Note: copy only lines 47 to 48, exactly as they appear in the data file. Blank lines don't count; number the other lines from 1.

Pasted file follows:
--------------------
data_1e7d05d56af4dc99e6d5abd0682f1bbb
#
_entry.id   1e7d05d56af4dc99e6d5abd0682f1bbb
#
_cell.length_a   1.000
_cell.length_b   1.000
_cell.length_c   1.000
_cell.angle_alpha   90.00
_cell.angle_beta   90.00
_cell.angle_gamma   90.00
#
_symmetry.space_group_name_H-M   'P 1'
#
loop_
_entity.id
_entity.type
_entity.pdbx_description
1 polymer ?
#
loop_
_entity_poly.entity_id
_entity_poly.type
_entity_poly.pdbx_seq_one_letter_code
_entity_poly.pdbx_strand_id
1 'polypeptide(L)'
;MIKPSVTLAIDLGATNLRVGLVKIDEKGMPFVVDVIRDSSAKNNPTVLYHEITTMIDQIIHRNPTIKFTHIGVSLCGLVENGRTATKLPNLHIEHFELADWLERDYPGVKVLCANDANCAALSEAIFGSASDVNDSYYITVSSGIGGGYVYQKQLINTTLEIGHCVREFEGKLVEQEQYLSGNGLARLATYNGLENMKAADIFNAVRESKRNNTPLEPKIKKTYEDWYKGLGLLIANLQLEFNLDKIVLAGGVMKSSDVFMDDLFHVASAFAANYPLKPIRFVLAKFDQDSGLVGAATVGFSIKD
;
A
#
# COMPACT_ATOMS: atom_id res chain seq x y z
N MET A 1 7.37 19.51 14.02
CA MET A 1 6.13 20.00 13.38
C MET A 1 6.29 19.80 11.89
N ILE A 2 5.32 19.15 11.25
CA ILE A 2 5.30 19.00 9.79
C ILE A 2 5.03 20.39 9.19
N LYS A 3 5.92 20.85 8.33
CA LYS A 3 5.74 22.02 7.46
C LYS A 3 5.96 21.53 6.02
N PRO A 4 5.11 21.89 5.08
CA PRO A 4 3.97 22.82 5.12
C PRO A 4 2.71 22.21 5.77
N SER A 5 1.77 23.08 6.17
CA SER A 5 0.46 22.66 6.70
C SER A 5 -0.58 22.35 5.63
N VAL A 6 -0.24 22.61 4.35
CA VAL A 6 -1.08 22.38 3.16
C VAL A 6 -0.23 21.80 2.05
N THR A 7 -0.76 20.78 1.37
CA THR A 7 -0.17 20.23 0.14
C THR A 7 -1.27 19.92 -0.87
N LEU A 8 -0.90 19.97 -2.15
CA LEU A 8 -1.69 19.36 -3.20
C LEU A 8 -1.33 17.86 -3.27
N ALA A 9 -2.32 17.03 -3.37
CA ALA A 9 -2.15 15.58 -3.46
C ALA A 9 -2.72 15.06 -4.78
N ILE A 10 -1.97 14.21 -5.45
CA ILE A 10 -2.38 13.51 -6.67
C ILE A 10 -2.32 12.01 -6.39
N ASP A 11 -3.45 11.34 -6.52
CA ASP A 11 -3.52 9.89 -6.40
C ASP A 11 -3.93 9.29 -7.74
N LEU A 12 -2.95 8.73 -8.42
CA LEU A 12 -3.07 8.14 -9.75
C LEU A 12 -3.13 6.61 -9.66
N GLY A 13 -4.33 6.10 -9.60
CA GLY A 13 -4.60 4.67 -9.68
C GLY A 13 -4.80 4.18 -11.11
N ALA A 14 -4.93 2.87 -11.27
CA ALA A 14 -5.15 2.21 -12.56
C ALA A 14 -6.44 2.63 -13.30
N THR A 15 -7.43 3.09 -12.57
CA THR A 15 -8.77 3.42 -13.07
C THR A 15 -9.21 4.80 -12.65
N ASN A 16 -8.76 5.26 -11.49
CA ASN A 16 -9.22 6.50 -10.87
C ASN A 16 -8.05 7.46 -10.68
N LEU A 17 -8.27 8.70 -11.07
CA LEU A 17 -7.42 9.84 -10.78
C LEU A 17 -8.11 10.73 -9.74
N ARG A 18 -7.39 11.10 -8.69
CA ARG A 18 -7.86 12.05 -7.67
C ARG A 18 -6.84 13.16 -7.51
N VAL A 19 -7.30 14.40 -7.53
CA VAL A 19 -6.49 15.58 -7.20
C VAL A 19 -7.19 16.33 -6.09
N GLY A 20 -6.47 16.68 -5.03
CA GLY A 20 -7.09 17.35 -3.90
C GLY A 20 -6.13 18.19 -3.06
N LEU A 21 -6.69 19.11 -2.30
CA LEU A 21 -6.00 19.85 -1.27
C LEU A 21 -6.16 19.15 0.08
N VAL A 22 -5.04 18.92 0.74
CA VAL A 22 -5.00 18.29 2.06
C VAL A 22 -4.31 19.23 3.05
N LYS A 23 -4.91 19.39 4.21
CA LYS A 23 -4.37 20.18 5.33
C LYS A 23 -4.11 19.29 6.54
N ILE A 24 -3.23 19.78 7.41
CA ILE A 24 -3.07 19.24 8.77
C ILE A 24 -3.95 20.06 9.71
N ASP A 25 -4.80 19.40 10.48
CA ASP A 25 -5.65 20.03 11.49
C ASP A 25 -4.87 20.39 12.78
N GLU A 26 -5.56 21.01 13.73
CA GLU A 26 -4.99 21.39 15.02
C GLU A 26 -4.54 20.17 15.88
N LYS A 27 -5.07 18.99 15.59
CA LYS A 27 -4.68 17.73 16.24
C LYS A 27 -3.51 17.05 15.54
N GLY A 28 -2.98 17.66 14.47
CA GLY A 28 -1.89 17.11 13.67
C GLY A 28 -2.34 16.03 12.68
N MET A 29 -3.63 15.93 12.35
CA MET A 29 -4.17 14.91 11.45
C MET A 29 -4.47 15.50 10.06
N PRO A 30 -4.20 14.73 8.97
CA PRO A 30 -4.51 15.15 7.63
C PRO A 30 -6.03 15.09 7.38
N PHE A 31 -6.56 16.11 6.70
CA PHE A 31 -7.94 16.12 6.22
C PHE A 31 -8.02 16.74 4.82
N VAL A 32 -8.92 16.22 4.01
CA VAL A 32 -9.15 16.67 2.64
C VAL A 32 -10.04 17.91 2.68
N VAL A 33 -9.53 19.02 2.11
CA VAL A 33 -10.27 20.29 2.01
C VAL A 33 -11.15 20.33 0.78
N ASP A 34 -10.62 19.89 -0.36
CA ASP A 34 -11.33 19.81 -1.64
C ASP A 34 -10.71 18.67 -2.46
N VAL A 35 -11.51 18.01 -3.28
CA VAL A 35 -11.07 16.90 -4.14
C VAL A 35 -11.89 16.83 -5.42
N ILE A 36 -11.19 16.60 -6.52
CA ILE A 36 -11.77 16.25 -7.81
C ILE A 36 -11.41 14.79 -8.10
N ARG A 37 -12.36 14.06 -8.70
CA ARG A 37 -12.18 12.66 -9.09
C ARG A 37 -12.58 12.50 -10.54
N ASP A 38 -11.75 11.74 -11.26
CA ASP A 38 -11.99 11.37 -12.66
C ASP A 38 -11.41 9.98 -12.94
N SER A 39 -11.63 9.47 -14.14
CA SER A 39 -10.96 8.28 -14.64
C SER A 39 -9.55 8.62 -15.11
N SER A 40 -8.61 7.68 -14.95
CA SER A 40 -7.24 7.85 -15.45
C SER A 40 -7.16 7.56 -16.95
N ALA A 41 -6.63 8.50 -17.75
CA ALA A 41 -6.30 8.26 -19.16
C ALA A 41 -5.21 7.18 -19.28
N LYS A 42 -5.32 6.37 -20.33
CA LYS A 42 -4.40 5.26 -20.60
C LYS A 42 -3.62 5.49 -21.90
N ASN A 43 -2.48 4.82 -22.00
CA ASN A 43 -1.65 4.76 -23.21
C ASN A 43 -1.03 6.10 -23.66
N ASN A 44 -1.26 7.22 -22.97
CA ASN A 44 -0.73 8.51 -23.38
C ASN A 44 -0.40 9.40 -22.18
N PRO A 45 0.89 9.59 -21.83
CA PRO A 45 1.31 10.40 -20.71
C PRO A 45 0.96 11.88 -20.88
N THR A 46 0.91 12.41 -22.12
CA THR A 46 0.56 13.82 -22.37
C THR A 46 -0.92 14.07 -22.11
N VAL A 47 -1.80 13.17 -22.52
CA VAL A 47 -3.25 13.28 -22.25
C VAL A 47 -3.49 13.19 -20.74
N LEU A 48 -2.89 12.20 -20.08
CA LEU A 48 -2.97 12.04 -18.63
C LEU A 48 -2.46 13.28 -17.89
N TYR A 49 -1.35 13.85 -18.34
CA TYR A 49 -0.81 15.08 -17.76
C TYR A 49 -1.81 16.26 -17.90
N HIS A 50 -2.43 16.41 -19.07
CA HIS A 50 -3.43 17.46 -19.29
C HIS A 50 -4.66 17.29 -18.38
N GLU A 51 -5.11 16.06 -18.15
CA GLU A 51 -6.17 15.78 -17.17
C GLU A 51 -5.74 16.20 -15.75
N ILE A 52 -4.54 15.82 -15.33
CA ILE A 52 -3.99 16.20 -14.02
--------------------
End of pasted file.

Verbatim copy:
CA VAL A 6 -1.08 22.38 3.16
C VAL A 6 -0.23 21.80 2.05